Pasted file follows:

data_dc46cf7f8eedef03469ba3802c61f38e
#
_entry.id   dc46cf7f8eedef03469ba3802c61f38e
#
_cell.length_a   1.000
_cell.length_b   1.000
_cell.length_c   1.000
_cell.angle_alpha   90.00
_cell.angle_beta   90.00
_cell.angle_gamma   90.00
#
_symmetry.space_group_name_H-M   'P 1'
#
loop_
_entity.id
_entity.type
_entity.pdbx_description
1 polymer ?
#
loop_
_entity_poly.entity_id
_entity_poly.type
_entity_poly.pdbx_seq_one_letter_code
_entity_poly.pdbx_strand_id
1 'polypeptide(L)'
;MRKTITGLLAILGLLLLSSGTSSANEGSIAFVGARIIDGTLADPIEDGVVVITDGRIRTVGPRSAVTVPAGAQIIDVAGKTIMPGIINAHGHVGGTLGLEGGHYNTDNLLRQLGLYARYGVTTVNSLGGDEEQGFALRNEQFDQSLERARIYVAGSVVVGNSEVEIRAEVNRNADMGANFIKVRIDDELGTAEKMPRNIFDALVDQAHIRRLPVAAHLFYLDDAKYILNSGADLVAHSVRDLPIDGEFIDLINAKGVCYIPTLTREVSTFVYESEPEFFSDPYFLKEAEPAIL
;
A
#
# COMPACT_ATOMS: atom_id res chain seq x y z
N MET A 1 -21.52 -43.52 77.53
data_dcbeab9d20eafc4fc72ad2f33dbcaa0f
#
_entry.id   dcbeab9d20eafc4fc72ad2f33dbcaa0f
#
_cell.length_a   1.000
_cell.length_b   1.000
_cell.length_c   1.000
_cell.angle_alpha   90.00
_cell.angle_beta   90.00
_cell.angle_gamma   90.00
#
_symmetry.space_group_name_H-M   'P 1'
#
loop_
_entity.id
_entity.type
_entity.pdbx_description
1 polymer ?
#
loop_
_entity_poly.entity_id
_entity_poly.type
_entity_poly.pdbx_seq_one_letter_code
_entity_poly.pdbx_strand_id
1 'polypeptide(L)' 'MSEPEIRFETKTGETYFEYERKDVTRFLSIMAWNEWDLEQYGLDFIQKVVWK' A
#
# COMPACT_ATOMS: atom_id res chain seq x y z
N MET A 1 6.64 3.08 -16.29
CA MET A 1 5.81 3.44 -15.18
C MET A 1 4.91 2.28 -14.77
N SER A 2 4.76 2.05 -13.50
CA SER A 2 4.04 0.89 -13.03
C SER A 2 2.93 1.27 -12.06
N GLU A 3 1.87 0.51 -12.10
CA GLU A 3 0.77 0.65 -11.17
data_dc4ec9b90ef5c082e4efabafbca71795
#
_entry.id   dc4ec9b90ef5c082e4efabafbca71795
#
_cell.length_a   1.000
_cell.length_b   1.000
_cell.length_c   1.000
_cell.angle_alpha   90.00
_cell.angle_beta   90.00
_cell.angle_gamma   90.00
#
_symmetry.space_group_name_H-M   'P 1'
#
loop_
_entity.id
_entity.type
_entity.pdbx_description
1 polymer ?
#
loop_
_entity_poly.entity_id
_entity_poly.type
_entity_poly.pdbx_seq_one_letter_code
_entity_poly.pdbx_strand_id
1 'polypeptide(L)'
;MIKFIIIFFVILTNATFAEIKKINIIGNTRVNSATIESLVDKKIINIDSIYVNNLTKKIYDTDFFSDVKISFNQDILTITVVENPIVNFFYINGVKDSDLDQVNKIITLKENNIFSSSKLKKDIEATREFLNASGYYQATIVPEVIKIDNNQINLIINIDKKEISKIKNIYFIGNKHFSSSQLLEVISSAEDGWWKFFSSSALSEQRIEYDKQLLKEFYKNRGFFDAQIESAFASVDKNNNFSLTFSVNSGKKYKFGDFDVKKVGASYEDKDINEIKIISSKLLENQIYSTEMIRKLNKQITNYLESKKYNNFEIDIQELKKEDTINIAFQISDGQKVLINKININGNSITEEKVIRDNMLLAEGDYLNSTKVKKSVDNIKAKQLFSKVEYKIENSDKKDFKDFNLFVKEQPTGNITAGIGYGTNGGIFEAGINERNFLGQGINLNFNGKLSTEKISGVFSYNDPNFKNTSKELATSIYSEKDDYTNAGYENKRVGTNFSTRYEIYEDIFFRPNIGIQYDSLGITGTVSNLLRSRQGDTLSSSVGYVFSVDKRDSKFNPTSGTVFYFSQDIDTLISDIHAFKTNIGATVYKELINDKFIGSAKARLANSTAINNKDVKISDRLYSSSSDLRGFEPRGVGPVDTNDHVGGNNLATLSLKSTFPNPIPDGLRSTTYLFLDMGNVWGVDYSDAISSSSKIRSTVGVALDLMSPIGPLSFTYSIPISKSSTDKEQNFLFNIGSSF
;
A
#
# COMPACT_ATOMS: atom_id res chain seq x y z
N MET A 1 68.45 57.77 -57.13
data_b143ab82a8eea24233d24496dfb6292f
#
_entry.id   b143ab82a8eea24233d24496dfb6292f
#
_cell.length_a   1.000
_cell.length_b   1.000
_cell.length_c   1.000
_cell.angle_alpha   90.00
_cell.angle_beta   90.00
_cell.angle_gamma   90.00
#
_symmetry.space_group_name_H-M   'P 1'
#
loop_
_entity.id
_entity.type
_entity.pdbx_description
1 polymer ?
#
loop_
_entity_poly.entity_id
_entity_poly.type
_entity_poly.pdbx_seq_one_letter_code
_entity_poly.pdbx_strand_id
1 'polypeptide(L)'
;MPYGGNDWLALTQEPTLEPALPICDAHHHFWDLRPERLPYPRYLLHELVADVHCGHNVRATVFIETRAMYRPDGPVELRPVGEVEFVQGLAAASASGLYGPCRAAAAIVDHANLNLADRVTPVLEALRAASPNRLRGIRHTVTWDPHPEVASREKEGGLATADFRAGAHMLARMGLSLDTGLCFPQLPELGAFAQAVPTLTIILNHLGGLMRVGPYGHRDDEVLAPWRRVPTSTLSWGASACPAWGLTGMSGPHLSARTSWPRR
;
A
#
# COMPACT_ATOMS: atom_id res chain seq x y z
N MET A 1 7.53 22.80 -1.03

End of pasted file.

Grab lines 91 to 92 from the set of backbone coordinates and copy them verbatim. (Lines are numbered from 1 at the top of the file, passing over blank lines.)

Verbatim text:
1 'polypeptide(L)'
;MIKFIIIFFVILTNATFAEIKKINIIGNTRVNSATIESLVDKKIINIDSIYVNNLTKKIYDTDFFSDVKISFNQDILTITVVENPIVNFFYINGVKDSDLDQVNKIITLKENNIFSSSKLKKDIEATREFLNASGYYQATIVPEVIKIDNNQINLIINIDKKEISKIKNIYFIGNKHFSSSQLLEVISSAEDGWWKFFSSSALSEQRIEYDKQLLKEFYKNRGFFDAQIESAFASVDKNNNFSLTFSVNSGKKYKFGDFDVKKVGASYEDKDINEIKIISSKLLENQIYSTEMIRKLNKQITNYLESKKYNNFEIDIQELKKEDTINIAFQISDGQKVLINKININGNSITEEKVIRDNMLLAEGDYLNSTKVKKSVDNIKAKQLFSKVEYKIENSDKKDFKDFNLFVKEQPTGNITAGIGYGTNGGIFEAGINERNFLGQGINLNFNGKLSTEKISGVFSYNDPNFKNTSKELATSIYSEKDDYTNAGYENKRVGTNFSTRYEIYEDIFFRPNIGIQYDSLGITGTVSNLLRSRQGDTLSSSVGYVFSVDKRDSKFNPTSGTVFYFSQDIDTLISDIHAFKTNIGATVYKELINDKFIGSAKARLANSTAINNKDVKISDRLYSSSSDLRGFEPRGVGPVDTNDHVGGNNLATLSLKSTFPNPIPDGLRSTTYLFLDMGNVWGVDYSDAISSSSKIRSTVGVALDLMSPIGPLSFTYSIPISKSSTDKEQNFLFNIGSSF